Scandals And Proportionality

As primary season heats up, we will be subjected to decisions by our media betters about what constitutes a scandal. Much of the logic is based on the notion that a given scandal tells us something about the true nature of a candidate; sometimes is does, sometimes it doesn’t. Outsourced to Paul Waldman, who is discussing Warren’s Native American ancestry ‘scandal’ (boldface mine):

Even if you think Warren shouldn’t have bothered with the DNA test, answer this question: So what? I mean actually answer it. See if you can complete this sentence without sounding ridiculous: Elizabeth Warren’s DNA test is extremely important to the question of what sort of president she would be and deserves endless discussion because ___.

To be clear, I’m not arguing that we must never speak of this again. But when we do, it should be with the understanding, and the explicit discussion, of the fact that this is both utterly disconnected from anything having to do with the presidency and something Republicans will try to use to distract from anything resembling a real issue.

Coverage such as this that fails to acknowledge those facts is doing President Trump’s work for him. And I know there are liberals now saying, “I used to love Warren, but after that DNA thing, I don’t know . .. “, I would argue that their doubts are the result of this coverage, not the cause of it. It’s all too reminiscent of 2016…

But just as with Clinton and the emails, we’re going to see this trivial matter be elevated to the most important thing we have to talk about when we talk about Warren, through a cooperative effort between Republicans and the news media. The latter will say endlessly that it “raises questions” about Warren while seldom specifying what those questions are, because the questions are so stupid. Questions such as, “Can someone who got criticized for taking a DNA test find a way to address climate change?”, or “If Warren made a PR misstep with this DNA test, does that mean she won’t be able to assemble congressional coalitions to pass major legislation?”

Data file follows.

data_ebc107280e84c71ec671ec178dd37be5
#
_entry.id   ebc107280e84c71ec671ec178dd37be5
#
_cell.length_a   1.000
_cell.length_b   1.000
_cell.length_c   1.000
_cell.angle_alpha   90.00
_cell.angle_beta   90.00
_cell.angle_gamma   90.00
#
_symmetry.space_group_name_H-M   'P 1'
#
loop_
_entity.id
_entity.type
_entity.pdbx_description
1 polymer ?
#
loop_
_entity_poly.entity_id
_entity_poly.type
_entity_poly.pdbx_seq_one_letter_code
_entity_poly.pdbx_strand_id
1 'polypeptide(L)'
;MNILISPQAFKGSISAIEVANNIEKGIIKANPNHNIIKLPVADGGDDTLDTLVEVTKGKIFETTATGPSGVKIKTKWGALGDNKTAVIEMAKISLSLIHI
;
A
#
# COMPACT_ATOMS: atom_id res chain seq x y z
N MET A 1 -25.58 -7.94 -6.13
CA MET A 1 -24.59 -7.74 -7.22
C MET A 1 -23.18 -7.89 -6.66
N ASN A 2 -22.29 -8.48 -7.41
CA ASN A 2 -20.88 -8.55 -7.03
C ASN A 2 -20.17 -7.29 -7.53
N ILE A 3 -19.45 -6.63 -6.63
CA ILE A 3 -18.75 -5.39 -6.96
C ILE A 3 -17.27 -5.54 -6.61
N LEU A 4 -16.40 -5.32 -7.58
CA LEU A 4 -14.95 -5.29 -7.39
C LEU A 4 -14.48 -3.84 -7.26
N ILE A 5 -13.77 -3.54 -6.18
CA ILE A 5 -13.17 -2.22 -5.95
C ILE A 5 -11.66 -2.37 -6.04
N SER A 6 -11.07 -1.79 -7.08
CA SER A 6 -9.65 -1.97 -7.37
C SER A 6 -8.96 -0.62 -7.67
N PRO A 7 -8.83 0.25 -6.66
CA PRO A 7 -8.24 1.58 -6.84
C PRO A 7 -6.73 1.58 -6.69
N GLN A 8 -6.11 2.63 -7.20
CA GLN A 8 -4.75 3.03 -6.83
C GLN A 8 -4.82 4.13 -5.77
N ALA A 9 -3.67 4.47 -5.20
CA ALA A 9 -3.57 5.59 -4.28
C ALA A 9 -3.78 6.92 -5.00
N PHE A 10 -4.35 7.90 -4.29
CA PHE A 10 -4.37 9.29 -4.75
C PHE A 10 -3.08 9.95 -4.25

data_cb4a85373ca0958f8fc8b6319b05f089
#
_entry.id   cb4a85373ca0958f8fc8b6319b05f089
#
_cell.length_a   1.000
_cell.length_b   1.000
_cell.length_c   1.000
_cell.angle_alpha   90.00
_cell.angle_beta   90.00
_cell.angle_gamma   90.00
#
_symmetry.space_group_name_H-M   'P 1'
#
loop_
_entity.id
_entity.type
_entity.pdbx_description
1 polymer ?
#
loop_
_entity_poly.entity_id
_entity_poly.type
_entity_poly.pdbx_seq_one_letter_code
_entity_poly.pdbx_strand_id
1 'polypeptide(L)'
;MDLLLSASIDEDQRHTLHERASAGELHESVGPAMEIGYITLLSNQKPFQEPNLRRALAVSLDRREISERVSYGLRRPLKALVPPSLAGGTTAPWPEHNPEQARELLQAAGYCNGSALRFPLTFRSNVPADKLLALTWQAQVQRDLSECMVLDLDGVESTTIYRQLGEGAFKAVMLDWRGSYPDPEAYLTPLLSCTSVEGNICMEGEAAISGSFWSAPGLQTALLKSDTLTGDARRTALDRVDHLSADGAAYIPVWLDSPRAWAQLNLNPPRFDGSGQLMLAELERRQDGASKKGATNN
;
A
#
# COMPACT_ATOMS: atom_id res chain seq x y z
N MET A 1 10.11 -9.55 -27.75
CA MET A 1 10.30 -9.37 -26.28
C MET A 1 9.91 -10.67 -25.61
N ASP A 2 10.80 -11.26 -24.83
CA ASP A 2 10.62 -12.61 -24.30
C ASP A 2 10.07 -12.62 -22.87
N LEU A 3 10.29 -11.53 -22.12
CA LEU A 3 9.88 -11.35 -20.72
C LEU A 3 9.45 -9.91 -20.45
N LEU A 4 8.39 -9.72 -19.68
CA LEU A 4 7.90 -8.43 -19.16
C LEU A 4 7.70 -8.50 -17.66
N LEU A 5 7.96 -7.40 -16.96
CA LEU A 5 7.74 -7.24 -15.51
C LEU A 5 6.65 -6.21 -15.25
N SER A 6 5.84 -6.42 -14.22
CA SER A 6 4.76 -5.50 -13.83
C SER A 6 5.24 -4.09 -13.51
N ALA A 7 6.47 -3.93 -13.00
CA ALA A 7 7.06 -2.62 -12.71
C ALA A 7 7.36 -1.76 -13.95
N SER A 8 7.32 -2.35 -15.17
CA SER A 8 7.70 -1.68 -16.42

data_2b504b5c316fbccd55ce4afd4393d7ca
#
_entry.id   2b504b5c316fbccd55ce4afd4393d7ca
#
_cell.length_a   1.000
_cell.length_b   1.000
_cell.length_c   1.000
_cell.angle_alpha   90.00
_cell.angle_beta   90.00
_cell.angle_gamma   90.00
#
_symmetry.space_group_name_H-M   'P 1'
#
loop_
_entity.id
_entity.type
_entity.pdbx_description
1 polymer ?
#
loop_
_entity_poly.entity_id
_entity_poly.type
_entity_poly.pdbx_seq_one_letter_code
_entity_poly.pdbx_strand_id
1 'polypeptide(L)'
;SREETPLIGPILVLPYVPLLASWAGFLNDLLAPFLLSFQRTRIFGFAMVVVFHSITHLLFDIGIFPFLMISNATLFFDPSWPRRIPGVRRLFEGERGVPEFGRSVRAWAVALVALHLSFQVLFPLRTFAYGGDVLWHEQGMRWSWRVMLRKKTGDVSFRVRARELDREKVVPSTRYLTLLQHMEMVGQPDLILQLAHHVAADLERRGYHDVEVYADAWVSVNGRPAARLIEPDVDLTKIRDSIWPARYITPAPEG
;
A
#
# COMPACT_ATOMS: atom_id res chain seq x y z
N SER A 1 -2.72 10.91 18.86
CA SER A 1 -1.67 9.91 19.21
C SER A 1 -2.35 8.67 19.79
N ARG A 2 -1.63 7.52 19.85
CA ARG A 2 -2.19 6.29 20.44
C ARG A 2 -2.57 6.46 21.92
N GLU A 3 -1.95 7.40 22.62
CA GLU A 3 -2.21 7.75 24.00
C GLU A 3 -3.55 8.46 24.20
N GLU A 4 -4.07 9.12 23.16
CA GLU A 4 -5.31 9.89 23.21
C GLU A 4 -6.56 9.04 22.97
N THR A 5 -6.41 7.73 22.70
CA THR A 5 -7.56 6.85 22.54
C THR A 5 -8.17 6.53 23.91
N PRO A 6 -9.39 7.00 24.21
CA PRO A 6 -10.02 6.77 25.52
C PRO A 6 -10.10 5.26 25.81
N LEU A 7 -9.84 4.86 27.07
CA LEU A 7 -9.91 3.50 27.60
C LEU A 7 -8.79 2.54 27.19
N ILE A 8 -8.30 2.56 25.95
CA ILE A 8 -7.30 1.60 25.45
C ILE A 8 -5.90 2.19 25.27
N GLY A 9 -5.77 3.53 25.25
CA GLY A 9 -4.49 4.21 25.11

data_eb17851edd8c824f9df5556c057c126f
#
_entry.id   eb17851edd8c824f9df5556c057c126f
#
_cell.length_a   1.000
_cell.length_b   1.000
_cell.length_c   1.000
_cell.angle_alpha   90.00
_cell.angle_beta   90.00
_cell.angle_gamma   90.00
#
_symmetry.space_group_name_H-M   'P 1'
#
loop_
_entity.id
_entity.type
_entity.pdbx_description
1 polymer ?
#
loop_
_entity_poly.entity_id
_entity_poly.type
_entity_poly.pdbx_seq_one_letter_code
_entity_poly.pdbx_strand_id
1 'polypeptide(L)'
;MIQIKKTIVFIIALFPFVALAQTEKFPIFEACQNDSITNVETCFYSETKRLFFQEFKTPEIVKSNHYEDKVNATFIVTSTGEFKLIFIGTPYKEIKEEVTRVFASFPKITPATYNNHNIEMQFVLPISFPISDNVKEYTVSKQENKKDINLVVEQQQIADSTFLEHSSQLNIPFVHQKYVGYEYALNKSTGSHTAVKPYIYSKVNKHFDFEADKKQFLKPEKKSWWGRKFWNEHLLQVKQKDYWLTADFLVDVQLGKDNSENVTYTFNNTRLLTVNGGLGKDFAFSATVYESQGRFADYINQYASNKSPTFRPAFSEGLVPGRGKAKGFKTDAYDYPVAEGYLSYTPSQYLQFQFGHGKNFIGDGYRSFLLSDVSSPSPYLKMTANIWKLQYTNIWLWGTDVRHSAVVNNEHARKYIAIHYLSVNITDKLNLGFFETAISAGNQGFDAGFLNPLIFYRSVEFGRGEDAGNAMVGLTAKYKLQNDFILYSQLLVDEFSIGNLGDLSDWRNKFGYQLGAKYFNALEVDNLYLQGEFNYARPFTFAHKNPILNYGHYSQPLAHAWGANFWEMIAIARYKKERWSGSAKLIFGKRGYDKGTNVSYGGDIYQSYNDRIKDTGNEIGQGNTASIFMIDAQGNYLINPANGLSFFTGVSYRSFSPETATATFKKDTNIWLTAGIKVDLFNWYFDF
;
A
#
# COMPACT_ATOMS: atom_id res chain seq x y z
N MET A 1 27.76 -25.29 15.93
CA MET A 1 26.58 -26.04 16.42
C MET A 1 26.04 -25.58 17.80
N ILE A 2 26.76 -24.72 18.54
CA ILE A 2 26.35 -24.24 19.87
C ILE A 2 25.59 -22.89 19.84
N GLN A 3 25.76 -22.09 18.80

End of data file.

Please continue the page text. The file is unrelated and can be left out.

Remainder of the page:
Warren will be blamed relentlessly not only for the disingenuous criticism of Republicans but also for the very fact that reporters will keep asking her about this just as they kept asking Clinton about her emails, an endlessly recursive cycle of coverage and condemnation.

That this will play out against the backdrop of the most corrupt presidency in our lifetimes, presided over by a candidate whose copious and highly relevant character flaws were addressed only superficially in 2016, makes it all the more appalling….

But that will never happen to Elizabeth Warren’s DNA test, which will be hashed and rehashed and re-rehashed every day of her candidacy. We will never be allowed to stop thinking about it, and voters will be convinced that it is absolutely essential to the question of whether Warren would be a good president.

I really don’t think anyone believes that Warren secretly wants to turn the U.S. into a Native American-led dictatorship. With Trump, it’s clear that both his personal failings, his narcissism, and his constant illegality are important to understanding how he would govern. But many of the supposed ‘scandals’ really don’t say much about the candidate other than no one is perfect. Political gatekeepers need to be reminded of this.